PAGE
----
5 Must-Visit Chicago Restaurants
There’s no shortage of great places to eat in the Windy City, but a handful of new dining spots are worth the trip.
Chicago is as famous for its food as for its lakeshore views and neighbourhood enclaves, offering dining choices to please every palate. Legendary steakhouses such as Gene & Georgetti, Michelin-star dining rooms such as Seasons at Four Seasons Hotel Chicago along with scores of bistros, delis, cafés, gastropubs, trattorias and chophouses mean that visitors may wonder how they can ever decide from among so many choices. For now, here are some of the newer stars of the Chicago dining scene that you shouldn’t miss—and some of the dishes each has served.
Longman & Eagle, 1 773/276-7110
2657 North Kedzie Avenue
Why go: Chef Jared Wentworth calls the place a “whiskey bar,” with more than 200 spirits at the bar, but the real reason to go is the gutsy Chicago-style food served up with sophisticated swagger in a rollicking atmosphere.
What to eat: The menu changes weekly, but the roast chicken with pommes purée, Swiss chard, caramelized onion, pickled cherry and date jus is excellent.
Take note: You should also try the whiskey flights—three three-quarter-ounce tastes of some of the bar’s famous brands.
Girl & the Goat, 1 312/492-6262
809 West Randolph Street
Why go: Compared with all the new eateries in Chi-Town, “G&G” tops them all with no-holds-barred conviviality, warehouse-farmhouse décor and an always-packed bar. Oh, did we mention out-of-this-world international-inspired cuisine? Owner Stephanie Izard is a local hero, having won season 4 of Bravo TV’s “Top Chef.”
What to eat: grilled pork ribs with a crispy pig’s ear slaw and grilled scallion vinaigrette.
Take note: You can sit in the lounge or at the bar, or reserve one of the four seats at the open kitchen, where you might be asked to help.
Henri, 1 312/578-0763
18 South Michigan Avenue
Why go: Hailed as an “instant classic,” Henri offers very contemporary, very civilized French–American cuisine in a charming, romantic room inspired by the work of Chicago architect and “the father of modernism,” Louis H. Sullivan.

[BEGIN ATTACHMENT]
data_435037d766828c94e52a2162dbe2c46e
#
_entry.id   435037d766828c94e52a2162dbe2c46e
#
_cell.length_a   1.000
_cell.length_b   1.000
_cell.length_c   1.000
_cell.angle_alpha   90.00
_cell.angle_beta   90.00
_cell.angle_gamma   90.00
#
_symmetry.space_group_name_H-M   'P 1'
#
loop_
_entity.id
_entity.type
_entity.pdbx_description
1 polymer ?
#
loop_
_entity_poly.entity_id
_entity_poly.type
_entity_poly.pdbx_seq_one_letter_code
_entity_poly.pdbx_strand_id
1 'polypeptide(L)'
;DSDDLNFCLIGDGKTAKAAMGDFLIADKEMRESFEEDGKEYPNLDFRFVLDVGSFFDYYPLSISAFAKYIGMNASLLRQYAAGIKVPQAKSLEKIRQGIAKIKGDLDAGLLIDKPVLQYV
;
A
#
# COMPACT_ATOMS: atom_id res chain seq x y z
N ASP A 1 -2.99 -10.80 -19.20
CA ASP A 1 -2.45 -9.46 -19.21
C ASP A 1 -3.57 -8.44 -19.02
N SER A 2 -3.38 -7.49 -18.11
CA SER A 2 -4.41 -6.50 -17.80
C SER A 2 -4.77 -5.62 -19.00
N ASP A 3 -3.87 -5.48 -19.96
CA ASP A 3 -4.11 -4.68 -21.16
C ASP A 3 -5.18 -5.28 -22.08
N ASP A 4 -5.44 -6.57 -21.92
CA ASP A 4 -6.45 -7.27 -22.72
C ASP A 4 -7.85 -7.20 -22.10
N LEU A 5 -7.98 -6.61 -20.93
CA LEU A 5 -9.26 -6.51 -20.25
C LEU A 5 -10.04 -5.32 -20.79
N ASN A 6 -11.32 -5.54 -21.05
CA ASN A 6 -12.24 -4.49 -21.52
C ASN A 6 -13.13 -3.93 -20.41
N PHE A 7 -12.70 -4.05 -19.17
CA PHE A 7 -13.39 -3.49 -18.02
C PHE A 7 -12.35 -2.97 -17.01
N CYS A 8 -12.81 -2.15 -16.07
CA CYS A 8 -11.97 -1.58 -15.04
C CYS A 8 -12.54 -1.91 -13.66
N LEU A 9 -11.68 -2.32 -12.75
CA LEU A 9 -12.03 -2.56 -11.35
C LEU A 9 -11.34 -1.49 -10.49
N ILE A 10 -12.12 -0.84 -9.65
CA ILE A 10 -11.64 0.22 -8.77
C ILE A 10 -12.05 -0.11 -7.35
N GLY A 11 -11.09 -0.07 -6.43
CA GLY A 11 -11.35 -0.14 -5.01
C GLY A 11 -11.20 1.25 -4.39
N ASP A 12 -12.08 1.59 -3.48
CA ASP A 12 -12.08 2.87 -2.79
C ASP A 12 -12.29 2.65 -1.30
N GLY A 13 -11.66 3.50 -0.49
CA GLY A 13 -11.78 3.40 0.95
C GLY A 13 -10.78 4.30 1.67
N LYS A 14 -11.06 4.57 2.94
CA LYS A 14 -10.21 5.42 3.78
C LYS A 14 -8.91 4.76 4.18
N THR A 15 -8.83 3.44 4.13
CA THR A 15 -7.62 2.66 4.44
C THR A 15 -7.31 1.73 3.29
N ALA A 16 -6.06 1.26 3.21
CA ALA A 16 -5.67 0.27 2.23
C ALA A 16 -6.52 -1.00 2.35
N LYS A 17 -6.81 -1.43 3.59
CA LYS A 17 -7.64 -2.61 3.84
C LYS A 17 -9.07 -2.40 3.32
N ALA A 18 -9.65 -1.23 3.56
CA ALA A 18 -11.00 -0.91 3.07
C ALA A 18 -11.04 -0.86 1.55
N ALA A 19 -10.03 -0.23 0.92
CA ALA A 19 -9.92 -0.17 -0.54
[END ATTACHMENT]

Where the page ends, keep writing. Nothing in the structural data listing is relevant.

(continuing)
What to eat: butter-poached lobster with beets, woodland mushrooms and beurre monté.
Take note: Its location is steps away from Millennium Park and Symphony Center, making it a good choice pre-concert.
Chicago Cut Steakhouse, 1 312/329-1800
300 North LaSalle
Why go: This is not just another great Chicago steakhouse, albeit with its own butcher and aging locker, but one with a great chef, Jackie Shen, to expand the menu well beyond the usual clichés of the genre. Her famous “Chocolate Bag” dessert is part of the fun.
What to eat: any of the steaks, but also the Great Lakes whitefish with a clam vin blanc sauce.
Take note: Floor-to-ceiling windows offer stunning panoramas of the Chicago River, below, and the city skyline.
Paris Club, 1 312/595-0800
59 West Hubbard
Why go: It’s become an overnight hit for its ebullient hospitality, hearty bistro classics, a reasonable wine list, 14 craft beers on tap and terrific charcuterie plates to share. You can’t help but have a good time.
What to eat: macaroni gratinée with French ham.
Take note: Upstairs, the Studio Paris nightclub and lounge, with a retractable glass roof that opens to the Chicago cityscape, has become one of the hottest venues in town, both with locals and visiting celebrities.